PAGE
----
The title of this blog is the title of a recent Guardian article to which I, chuckling and sighing send you. I work with writers, I am a writer, I come from writers and I am married to a writer. I have often said that being published is a lot like not being published. This puzzles people who, as I once did, wander into bookstores, picking up enticing books, reading the cover flap, gazing at the photograph of that mysterious creature, the author, and wondering what it is like to be in that elite group, the published.
When a generous teacher at a two-week writing workshop gave me his agent’s address and insisted that I send her my short stories–I was twenty-one–I returned to sit on the twin bed in the small dorm room where I’d been staying, typing on a manual, non-electric Underwood someone lent me, and I thought, This is it. I’ve been discovered. Life will never be the same again. I surveyed the people I knew. These would remain my true friends, the ones who’d loved me before fame and glory descended. These would be the ones I could trust.
Much as I’d once imagined Sting appearing at my junior high and walking with me through the grounds, thus revealing my essential worth to certain cruel or oblivious people, I now imagined the transformation to come. I went to the payphone in the hallway (just to offer some carbon-dating) and called my mother and then my boyfriend. They each wanted to know if this particular teacher wanted to sleep with me.
Since we were both leaving the state that day and had just said good-bye, I assured them that his mysterious beneficence was not driven by lust but by a genuine belief in my talent. I hung up discouraged by their lack of faith and tried to drift back to my fantasies of fame.
Needless to say, I still meet people everyday who are not only able to see the real me in the face of my fame and glory but who, even squinting and peering, cannot find a trace of the glitter I’d imagined trailing behind me wherever I went. Wanting to be published and being published have a lot in common . . .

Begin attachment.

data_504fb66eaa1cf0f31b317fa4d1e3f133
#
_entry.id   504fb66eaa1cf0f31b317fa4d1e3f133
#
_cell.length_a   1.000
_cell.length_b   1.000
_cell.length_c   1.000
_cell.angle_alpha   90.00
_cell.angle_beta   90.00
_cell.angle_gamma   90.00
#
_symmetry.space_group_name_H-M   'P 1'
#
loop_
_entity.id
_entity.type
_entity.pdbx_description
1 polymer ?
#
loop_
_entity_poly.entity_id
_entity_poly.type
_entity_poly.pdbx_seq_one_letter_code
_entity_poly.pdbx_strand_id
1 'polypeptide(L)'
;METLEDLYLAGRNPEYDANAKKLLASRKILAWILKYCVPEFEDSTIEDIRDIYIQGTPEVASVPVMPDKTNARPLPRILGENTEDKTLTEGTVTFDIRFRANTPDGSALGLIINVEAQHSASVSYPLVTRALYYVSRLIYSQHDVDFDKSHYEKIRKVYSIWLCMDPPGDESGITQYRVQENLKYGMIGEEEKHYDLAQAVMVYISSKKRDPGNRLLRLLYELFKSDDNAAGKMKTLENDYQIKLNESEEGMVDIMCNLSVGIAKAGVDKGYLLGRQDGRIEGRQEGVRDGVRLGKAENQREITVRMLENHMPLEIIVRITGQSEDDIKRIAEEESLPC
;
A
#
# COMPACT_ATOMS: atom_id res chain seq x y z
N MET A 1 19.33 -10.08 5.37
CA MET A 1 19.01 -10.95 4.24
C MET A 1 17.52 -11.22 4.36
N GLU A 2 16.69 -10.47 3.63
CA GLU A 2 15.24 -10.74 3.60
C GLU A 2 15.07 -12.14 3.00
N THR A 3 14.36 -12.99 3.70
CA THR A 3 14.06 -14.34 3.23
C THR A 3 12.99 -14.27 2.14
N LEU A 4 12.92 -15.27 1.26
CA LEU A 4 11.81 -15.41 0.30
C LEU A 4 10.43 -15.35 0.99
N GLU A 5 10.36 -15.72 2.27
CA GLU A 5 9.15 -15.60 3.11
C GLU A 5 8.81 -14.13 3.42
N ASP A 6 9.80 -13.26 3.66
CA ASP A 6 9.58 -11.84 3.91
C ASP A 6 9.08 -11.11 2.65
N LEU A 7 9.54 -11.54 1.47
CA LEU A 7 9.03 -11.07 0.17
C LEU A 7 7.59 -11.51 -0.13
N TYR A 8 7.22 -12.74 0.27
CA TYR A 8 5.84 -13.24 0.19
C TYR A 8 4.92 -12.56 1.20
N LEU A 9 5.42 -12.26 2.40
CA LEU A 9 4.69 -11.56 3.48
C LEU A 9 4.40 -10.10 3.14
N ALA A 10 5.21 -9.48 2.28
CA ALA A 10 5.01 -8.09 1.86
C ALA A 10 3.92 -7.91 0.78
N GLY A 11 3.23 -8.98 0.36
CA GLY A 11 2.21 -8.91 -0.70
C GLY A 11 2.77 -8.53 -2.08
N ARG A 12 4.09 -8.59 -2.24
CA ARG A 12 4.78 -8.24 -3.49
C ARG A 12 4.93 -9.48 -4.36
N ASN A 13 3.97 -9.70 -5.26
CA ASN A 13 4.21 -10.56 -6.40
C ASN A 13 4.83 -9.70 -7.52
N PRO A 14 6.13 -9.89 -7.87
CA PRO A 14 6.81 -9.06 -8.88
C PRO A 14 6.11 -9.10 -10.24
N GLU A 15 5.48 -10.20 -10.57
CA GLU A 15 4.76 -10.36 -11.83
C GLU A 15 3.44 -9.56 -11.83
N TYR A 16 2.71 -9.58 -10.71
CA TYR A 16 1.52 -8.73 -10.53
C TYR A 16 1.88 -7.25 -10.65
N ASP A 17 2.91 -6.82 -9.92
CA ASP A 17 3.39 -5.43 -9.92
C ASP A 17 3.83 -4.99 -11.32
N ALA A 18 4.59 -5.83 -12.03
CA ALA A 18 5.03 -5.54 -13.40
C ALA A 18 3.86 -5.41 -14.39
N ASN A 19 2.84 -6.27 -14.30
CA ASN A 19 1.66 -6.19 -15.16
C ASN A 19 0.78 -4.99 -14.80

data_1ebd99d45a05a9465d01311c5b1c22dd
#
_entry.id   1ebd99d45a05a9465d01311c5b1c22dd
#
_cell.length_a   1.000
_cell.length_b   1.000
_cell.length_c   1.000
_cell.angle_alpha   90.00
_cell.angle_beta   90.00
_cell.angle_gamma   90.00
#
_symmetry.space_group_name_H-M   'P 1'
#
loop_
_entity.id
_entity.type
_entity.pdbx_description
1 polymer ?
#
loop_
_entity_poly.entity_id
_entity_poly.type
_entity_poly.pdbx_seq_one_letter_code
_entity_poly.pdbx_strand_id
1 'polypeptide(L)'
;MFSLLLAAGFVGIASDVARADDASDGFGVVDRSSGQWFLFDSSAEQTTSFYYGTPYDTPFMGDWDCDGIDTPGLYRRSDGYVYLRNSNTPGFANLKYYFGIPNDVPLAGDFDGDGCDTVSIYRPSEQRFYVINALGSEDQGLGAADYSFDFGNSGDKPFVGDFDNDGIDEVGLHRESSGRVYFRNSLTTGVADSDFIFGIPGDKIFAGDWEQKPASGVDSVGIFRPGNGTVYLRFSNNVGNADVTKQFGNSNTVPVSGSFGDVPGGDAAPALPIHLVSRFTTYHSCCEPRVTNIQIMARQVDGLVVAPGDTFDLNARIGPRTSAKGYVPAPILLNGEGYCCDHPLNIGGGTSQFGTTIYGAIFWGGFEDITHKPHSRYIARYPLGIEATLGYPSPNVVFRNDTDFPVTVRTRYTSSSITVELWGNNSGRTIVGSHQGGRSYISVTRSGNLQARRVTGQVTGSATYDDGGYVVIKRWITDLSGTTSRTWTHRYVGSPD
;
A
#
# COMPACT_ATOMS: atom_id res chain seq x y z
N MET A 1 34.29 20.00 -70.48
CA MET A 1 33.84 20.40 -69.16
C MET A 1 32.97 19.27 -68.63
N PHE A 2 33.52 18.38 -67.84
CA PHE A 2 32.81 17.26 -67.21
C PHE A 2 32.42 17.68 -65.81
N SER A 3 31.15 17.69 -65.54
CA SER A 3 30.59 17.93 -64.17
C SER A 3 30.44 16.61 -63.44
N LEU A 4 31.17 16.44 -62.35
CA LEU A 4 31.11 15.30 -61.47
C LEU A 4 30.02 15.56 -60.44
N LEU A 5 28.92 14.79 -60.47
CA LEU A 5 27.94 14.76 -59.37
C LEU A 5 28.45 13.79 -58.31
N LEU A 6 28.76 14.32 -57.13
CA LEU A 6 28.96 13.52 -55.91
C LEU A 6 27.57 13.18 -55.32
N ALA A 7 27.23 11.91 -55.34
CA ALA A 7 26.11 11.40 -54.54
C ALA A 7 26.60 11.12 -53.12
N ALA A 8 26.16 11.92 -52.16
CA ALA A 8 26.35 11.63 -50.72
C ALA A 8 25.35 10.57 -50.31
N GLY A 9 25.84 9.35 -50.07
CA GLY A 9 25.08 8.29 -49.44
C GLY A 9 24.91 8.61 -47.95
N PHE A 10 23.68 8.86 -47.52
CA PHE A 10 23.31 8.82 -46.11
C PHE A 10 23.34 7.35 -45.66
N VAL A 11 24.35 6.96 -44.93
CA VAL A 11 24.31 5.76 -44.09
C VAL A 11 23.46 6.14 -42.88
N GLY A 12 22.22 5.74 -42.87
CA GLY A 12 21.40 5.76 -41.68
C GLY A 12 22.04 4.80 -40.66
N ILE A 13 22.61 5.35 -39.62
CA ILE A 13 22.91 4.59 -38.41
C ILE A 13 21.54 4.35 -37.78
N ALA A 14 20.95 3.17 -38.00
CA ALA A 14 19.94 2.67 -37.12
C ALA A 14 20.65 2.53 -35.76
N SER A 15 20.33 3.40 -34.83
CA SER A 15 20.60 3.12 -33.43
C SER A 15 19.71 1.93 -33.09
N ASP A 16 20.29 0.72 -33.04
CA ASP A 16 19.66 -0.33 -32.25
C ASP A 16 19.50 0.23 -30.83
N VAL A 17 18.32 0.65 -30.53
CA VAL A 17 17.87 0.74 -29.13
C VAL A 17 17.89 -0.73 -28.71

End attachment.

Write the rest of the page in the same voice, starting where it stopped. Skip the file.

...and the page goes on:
What’s surprised me is that even writers I consider much more successful struggle with a sense of languishing in obscurity. I remember about fifteen years ago, Ethan Canin pointing out that the most famous writer in America–he suggested John Updike–could have a conversation on an airplane that began with full introductions, moved on to “What do you do?” and ended with, “Anything I’ve heard of?” Answer in the negative.
I can only hope that wherever John Updike is now, there are delighted readers all around . . .
This is not, however, a lament. Writers are the most generous, wonderful people I know. (Writers being a subset of that category of glorious beings known as readers.) And I intend to make it my business to bouy them up in rough seas. Here is the focus of my coaching and editing:
Momentum. Mastery. Marketing.
When you need one great reader and then thousands . . . .
This is my direction. In the meanwhile, referring back to the article in the Guardian and the title of this blog, let me suggest–as a writer, as an editor, as a parent–that many of the greatest aspects of life are both joy and chore.
Even junior high could be heavenly with Sting at your side. And even writing and even, yes, even marketing your writing, can be a thrill with the right kind of support and a solid plan.